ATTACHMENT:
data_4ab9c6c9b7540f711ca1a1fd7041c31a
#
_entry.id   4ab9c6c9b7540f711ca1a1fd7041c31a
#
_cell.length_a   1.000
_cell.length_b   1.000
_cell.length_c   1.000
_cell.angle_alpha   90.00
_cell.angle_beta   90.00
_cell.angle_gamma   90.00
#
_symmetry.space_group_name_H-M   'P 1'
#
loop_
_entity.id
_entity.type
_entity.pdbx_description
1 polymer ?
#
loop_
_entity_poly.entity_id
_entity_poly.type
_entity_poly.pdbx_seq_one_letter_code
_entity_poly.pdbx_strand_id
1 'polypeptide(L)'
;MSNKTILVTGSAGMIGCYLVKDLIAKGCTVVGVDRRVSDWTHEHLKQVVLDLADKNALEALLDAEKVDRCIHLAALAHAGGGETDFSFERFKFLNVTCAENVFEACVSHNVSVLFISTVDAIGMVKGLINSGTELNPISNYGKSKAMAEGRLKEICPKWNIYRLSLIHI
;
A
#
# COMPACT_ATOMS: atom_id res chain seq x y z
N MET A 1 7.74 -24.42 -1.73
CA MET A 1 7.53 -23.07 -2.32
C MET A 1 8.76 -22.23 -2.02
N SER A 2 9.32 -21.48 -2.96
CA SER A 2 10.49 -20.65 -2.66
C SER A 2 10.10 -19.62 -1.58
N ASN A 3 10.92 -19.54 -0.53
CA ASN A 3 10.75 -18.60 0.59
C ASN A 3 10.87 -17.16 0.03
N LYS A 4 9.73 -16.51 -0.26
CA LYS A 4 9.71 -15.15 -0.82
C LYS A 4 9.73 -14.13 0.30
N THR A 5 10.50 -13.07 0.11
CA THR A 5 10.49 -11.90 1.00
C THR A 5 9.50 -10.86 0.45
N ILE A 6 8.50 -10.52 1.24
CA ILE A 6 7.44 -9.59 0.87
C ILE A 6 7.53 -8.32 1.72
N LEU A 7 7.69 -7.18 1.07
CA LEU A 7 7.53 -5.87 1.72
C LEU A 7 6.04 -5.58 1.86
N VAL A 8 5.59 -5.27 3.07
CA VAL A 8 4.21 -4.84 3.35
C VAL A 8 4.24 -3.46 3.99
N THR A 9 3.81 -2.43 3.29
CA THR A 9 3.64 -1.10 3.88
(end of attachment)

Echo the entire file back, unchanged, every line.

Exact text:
data_4ab9c6c9b7540f711ca1a1fd7041c31a
#
_entry.id   4ab9c6c9b7540f711ca1a1fd7041c31a
#
_cell.length_a   1.000
_cell.length_b   1.000
_cell.length_c   1.000
_cell.angle_alpha   90.00
_cell.angle_beta   90.00
_cell.angle_gamma   90.00
#
_symmetry.space_group_name_H-M   'P 1'
#
loop_
_entity.id
_entity.type
_entity.pdbx_description
1 polymer ?
#
loop_
_entity_poly.entity_id
_entity_poly.type
_entity_poly.pdbx_seq_one_letter_code
_entity_poly.pdbx_strand_id
1 'polypeptide(L)'
;MSNKTILVTGSAGMIGCYLVKDLIAKGCTVVGVDRRVSDWTHEHLKQVVLDLADKNALEALLDAEKVDRCIHLAALAHAGGGETDFSFERFKFLNVTCAENVFEACVSHNVSVLFISTVDAIGMVKGLINSGTELNPISNYGKSKAMAEGRLKEICPKWNIYRLSLIHI
;
A
#
# COMPACT_ATOMS: atom_id res chain seq x y z
N MET A 1 7.74 -24.42 -1.73
CA MET A 1 7.53 -23.07 -2.32
C MET A 1 8.76 -22.23 -2.02
N SER A 2 9.32 -21.48 -2.96
CA SER A 2 10.49 -20.65 -2.66
C SER A 2 10.10 -19.62 -1.58
N ASN A 3 10.92 -19.54 -0.53
CA ASN A 3 10.75 -18.60 0.59
C ASN A 3 10.87 -17.16 0.03
N LYS A 4 9.73 -16.51 -0.26
CA LYS A 4 9.71 -15.15 -0.82
C LYS A 4 9.73 -14.13 0.30
N THR A 5 10.50 -13.07 0.11
CA THR A 5 10.49 -11.90 1.00
C THR A 5 9.50 -10.86 0.45
N ILE A 6 8.50 -10.52 1.24
CA ILE A 6 7.44 -9.59 0.87
C ILE A 6 7.53 -8.32 1.72
N LEU A 7 7.69 -7.18 1.07
CA LEU A 7 7.53 -5.87 1.72
C LEU A 7 6.04 -5.58 1.86
N VAL A 8 5.59 -5.27 3.07
CA VAL A 8 4.21 -4.84 3.35
C VAL A 8 4.24 -3.46 3.99
N THR A 9 3.81 -2.43 3.29
CA THR A 9 3.64 -1.10 3.88